Music

Tegan and Sara: If It Was You

Adrien Begrand

Tegan and Sara

If It Was You

Label: Vapor
US Release Date: 2002-08-20
UK Release Date: Available as import
Amazon
iTunes

Tegan and Sara Quin's debut album from 2000, This Business of Art, wasn't overly spectacular, but it was pleasant enough to warrant attention from many listeners who first discovered them when they opened for such artists as Neil Young and Rufus Wainright. The 21-year-old twin sisters from Calgary, Alberta aren't ashamed to display their devotion to feminist folk icon Ani DiFranco for all to see, and that first album sounded little more than a tribute to DiFranco, and if it weren't for some excellent production work by Hawksley Workman, Tegan and Sara would have been dismissed as just another Lilith Fair spin-off act. So, when it came time to record their crucial follow-up album (insert tired sophomore jinx cliché here), the duo had a choice to make, to either continue to appeal to the folkie crowd, or to do something a bit bolder.

If It Was You isn't a shocking change in direction, but it's a good enough change that has, potentially, a more broad appeal. Recorded with co-producers John Collins (who produced The New Pornographers' Canadian indie classic Mass Romantic) and Dave Carswell (a New Pornographer himself), this new CD has more of an electric, pop/rock feel, and is louder and more upbeat than their previous effort. Tegan and Sara had a tendency to sound like dour teenagers on their first album (after all, they were teenagers), but If It Was You shows more maturity, more ambition, and less confrontation.

The pounding opening track "Time Running" immediately lets you know this is a different Tegan and Sara record, the two-minute song's urgency also reflected in the lyrics: "I've got more for the world than this / I've got love that I need to give." "You Went Away", with its jangly guitars, is two sweet minutes of infectious powerpop, while the equally catchy "Monday Monday Monday" describes a relationship that's turned as bland as that day of the week ("Your house or mine / I don't really care about it anymore / I close my eyes / I make myself unhappy so you'll go"). "City Girl" is a lilting, emotional ballad that expertly dances the fine line between emotional and unbearable ("I cry so hard that you push me further away") while evoking thoughts of Juliana Hatfield, and the easygoing "I Don't Know" comes awfully close to Sheryl Crow territory. The raucous "I Hear Noises", with its combination of twelve-string and distorted electric guitars, sounds influenced by Nick Lowe's work, both as an artist and a producer, and the song's Moog synth accents further enhance that circa-1980 feel.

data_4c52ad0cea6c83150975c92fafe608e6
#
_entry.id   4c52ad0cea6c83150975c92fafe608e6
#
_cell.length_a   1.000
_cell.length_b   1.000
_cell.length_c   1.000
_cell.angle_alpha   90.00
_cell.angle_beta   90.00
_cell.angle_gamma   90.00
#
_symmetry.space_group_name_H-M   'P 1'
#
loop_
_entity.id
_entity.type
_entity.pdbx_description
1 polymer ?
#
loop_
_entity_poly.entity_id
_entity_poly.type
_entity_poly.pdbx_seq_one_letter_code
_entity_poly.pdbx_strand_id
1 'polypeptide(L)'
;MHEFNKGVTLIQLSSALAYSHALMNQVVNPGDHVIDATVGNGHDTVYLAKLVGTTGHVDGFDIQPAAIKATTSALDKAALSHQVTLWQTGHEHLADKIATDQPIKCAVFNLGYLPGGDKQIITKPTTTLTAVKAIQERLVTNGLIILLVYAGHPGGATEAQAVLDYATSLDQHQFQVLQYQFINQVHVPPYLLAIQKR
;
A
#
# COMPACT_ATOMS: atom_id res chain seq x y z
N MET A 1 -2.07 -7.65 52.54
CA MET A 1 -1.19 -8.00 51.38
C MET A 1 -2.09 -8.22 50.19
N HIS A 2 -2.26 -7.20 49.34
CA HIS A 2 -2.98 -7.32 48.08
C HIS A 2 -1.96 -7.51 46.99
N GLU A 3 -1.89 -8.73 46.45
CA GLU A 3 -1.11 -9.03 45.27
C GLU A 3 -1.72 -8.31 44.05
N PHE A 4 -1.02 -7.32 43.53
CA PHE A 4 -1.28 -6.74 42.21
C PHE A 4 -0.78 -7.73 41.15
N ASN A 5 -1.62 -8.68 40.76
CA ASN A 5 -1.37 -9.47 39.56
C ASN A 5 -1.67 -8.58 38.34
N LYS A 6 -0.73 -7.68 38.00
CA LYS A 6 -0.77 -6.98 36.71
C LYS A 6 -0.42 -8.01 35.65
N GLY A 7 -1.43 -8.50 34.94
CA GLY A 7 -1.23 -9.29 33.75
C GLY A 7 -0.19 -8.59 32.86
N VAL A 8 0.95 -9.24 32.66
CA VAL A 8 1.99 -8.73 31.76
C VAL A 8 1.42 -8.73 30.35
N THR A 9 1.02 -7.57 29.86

Three songs on If It Was You stand above the rest, the best examples of the duo's growing songwriting talents and the best combinations of their folk influences and their new, louder direction. The Britpoppy "Want to Be Bad", with its combination of a shuffling drum beat, acoustic guitars, and ethereal electric guitar solo licks with an excellent vocal performance by Tegan (at least, I think it's Tegan . . . they sound so much alike). According to their bio, "Under Water" was inspired by Sara's attempt at writing a children's book, and it possesses a real sing-song quality along with some more 12-string guitar (think The La's), with its very pretty chorus of "All I need is time / Time to love you" and the odd facetious aside ("Your silly love songs / A bird's chorus and such"). Tegan's fun, bluegrass stomp of a song "Living Room" is the album's catchiest tune, as she describes the view through a neighbor's uncomfortably close window and the voyeuristic desire to keep staring: "My windows look into your bathroom / I spend the evening watching you get yourself clean / I wonder why it is they left this bathroom so unclean / So unlike me."

It's good to see that Tegan And Sara know the difference between singing an emotional song well and just trying too hard to get the message across; most singers their age simply beat a song to death with their vocal histrionics, ripping off Alanis Morrissette, et al, but these wisecracking sisters possess a maturity and easygoing feel that's sorely lacking in the Young Female Singer/Songwriter subgenre. If It Was You doesn't break new musical ground, but that doesn't keep it from being one of the more pleasant surprises to surface in recent months.